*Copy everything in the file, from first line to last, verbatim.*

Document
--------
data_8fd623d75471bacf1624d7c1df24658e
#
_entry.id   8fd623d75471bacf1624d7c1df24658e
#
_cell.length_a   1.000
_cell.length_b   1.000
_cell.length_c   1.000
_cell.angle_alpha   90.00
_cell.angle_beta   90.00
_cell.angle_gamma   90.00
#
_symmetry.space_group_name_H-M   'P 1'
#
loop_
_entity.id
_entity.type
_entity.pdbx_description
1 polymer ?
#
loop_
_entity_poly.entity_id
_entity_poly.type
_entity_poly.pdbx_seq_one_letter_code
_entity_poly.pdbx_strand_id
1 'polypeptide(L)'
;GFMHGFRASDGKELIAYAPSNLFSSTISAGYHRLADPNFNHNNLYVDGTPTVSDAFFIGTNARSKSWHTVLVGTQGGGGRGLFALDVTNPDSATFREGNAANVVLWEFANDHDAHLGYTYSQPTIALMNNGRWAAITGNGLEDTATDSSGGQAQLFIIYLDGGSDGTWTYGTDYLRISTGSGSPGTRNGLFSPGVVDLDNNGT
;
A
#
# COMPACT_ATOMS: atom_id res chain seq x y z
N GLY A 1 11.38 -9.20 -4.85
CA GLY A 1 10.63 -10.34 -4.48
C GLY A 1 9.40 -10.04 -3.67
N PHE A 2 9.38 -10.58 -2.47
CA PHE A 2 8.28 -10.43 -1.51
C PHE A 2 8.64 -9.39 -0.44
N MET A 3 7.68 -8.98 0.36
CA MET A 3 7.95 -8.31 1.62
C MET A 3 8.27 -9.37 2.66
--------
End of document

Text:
data_8fd623d75471bacf1624d7c1df24658e
#
_entry.id   8fd623d75471bacf1624d7c1df24658e
#
_cell.length_a   1.000
_cell.length_b   1.000
_cell.length_c   1.000
_cell.angle_alpha   90.00
_cell.angle_beta   90.00
_cell.angle_gamma   90.00
#
_symmetry.space_group_name_H-M   'P 1'
#
loop_
_entity.id
_entity.type
_entity.pdbx_description
1 polymer ?
#
loop_
_entity_poly.entity_id
_entity_poly.type
_entity_poly.pdbx_seq_one_letter_code
_entity_poly.pdbx_strand_id
1 'polypeptide(L)'
;GFMHGFRASDGKELIAYAPSNLFSSTISAGYHRLADPNFNHNNLYVDGTPTVSDAFFIGTNARSKSWHTVLVGTQGGGGRGLFALDVTNPDSATFREGNAANVVLWEFANDHDAHLGYTYSQPTIALMNNGRWAAITGNGLEDTATDSSGGQAQLFIIYLDGGSDGTWTYGTDYLRISTGSGSPGTRNGLFSPGVVDLDNNGT
;
A
#
# COMPACT_ATOMS: atom_id res chain seq x y z
N GLY A 1 11.38 -9.20 -4.85
CA GLY A 1 10.63 -10.34 -4.48
C GLY A 1 9.40 -10.04 -3.67
N PHE A 2 9.38 -10.58 -2.47
CA PHE A 2 8.28 -10.43 -1.51
C PHE A 2 8.64 -9.39 -0.44
N MET A 3 7.68 -8.98 0.36
CA MET A 3 7.95 -8.31 1.62
C MET A 3 8.27 -9.37 2.66